Don’t get me wrong. Some PRs are fab – the ones who have been in the business since Sun City was just a twinkle in Sol Kerzner’s eye, and who understand how media works, but they’re about as prolific as aardvarks.
Then you get the ones who invite you to their client’s venue as a freelance travel journalist but insist that you fill in a form upfront stating (and I kid you not) how you intend to write the story. What angle will you take? And what tone?
They extended the “invitation” to you. You have not clapped eyes on the place. How then should you form an opinion or decide on your angle? Remote viewing?
What I find even more annoying – and why I refuse to fill in their poxy forms is that they also want to know what publications will be running your pieces – note the plural – when they will be published, how much this would cost in ad-spend, oh yes, and the latest circulation or LSM figures. Seriously? I’m afraid so.
As a freelance journalist, you submit copy to an editor of a publication. You wait. And you live in hope. Sometimes there’s no response for three weeks. Sometimes there’s no response, ever. But we freelancers live by our wits. If one door closes, we kick another one down. And we manage somehow. We’ve been doing this – many of us – for the last 20 years or so.
But – as I’ve pointed out many a time and oft – there ARE no guarantees. Period. Forcing freelance hacks to sign “guarantees” that a glowing report on their client’s venue will appear as the lead item with 12 images spread over five pages in a mainstream newspaper or magazine – even if you regularly contribute to said publication – is not worth the paper it’s written on.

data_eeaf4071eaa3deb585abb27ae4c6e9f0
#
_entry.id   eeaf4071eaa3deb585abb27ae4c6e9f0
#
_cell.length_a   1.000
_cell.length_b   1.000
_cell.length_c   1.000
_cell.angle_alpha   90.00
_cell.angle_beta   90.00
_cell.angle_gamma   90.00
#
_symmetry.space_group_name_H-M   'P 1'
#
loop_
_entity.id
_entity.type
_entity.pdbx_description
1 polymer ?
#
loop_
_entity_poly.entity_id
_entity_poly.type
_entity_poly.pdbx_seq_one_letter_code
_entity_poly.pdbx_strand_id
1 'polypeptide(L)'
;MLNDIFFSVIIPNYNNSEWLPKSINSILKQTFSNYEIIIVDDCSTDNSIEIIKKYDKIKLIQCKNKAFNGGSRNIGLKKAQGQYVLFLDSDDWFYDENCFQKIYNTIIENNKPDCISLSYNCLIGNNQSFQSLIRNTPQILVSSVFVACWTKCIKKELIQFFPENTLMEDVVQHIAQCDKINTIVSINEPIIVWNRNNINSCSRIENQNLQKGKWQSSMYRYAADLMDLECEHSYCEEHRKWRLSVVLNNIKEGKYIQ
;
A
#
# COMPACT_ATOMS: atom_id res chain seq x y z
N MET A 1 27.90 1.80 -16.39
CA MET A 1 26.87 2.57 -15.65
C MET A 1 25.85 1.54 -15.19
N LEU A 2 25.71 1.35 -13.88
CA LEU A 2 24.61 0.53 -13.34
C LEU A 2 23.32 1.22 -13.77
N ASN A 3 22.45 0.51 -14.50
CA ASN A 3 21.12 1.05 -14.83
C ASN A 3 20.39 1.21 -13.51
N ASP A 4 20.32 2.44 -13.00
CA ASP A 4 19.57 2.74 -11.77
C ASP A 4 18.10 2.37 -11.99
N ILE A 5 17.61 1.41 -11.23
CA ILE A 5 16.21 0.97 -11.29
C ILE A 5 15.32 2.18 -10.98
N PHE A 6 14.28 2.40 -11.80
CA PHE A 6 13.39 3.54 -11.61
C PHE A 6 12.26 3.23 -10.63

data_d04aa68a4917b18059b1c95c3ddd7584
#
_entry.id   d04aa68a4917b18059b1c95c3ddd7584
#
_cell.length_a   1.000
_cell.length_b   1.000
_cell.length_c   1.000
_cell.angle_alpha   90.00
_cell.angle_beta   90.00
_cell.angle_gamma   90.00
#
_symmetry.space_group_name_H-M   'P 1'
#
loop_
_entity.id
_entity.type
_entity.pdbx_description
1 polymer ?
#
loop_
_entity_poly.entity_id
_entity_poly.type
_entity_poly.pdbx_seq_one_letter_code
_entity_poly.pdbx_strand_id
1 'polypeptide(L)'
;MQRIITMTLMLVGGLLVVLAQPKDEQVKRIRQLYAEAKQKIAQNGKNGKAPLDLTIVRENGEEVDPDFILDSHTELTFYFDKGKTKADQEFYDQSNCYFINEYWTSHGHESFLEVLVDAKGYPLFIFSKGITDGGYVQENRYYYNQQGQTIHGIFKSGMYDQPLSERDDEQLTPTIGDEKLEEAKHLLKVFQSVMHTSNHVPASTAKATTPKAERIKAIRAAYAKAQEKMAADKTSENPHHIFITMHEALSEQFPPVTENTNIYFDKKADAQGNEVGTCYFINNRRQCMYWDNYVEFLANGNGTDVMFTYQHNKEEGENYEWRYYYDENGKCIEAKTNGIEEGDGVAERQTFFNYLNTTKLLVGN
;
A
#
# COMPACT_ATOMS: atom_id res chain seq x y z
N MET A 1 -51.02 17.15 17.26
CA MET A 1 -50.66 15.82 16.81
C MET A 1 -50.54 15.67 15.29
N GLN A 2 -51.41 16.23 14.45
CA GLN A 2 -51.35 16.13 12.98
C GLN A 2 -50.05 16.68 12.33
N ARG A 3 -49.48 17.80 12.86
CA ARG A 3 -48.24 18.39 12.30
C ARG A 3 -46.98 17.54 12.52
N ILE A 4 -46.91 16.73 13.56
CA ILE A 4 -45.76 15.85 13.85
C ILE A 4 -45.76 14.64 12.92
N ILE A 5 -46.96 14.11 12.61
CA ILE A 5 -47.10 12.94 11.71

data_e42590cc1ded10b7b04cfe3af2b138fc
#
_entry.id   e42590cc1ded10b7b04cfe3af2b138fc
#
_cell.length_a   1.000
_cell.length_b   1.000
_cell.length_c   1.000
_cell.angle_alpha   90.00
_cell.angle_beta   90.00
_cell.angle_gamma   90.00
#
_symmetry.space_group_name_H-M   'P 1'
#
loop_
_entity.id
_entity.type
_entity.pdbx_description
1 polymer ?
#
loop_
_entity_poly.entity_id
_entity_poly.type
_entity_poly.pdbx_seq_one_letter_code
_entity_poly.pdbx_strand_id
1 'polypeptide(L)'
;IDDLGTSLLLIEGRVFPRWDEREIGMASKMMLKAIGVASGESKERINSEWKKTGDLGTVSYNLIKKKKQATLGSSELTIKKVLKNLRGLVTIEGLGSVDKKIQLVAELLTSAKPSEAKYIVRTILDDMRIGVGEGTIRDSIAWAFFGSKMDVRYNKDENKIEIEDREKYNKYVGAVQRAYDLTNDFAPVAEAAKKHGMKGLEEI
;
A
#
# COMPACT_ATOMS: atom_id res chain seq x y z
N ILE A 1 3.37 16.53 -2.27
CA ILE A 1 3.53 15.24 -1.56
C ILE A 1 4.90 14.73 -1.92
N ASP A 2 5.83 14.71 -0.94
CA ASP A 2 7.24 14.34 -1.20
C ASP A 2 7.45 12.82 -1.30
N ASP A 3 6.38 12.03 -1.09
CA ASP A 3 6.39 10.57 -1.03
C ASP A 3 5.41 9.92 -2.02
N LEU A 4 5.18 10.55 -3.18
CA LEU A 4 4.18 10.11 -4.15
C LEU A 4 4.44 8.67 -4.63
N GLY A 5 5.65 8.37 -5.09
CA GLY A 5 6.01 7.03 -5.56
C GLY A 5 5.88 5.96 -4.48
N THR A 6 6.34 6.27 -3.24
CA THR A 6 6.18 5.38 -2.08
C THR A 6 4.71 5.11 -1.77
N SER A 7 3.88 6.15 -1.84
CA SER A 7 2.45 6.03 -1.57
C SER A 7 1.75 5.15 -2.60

I asked one PR offering me two nights in a “luxury” self-catering apartment in Cape Town – no meals, flights from JHB to CT for my own account – how she expected me to get (closely-guarded) circulation figures of a publication that hadn’t agreed to accept the piece I hadn’t written yet.
How would I know what said publication might charge for ads on the pages where my hypothetical piece might run? This felt like an incomprehensible algebra problem and my head was beginning to spin.
But guess what the PR said to me? Just guess. Seriously. That’s what she said: “just guess”. So to humour her I threw out a figure of R100 000 for an ad on the front page of a newspaper, a “hypothetical” guess. What would I know?
I’ve never sold ads. Editorial and advertising are not supposed to get into bed together although times are a-changing on that score, more’s the pity.
I ended up staying two days at the self-catering venue at the end of August, gave them a good write-up in a widely-read, quarterly business magazine, mentioned them in two other articles, and sent PDFs of all three pieces to the PR. Thanks? You must be joking. The PDFs were not even acknowledged.
I can’t say what my work was worth in “ad-spend” but the pee aar’s client got the better end of the bargain by far – I got a bed for two nights in the low season. Meals and flights were for my own account. Had I paid for the accommodation it would have cost under R5000.
Imagine my surprise when I get an email from the PR, saying “the client” was “very disappointed” with the exposure as he didn’t see how it worked out to R100 000’s worth. Excuse me? Yup. Was I gob-smacked? Did the pope resign?
Yes, I do recycle my articles – how else can a freelance hack survive – but I wait at least six-months to do so. When I pointed out this out to the PR and reminded her what had been published, she admitted she had “forgotten to send the PDFs to the client”. Could I please search for them and send them to her again?
As of writing, I have not yet formulated a reply. Perhaps I’ll maintain a dignified silence. Or not …
Caroline Hurry is the editor-in-chief of Travelwrite.
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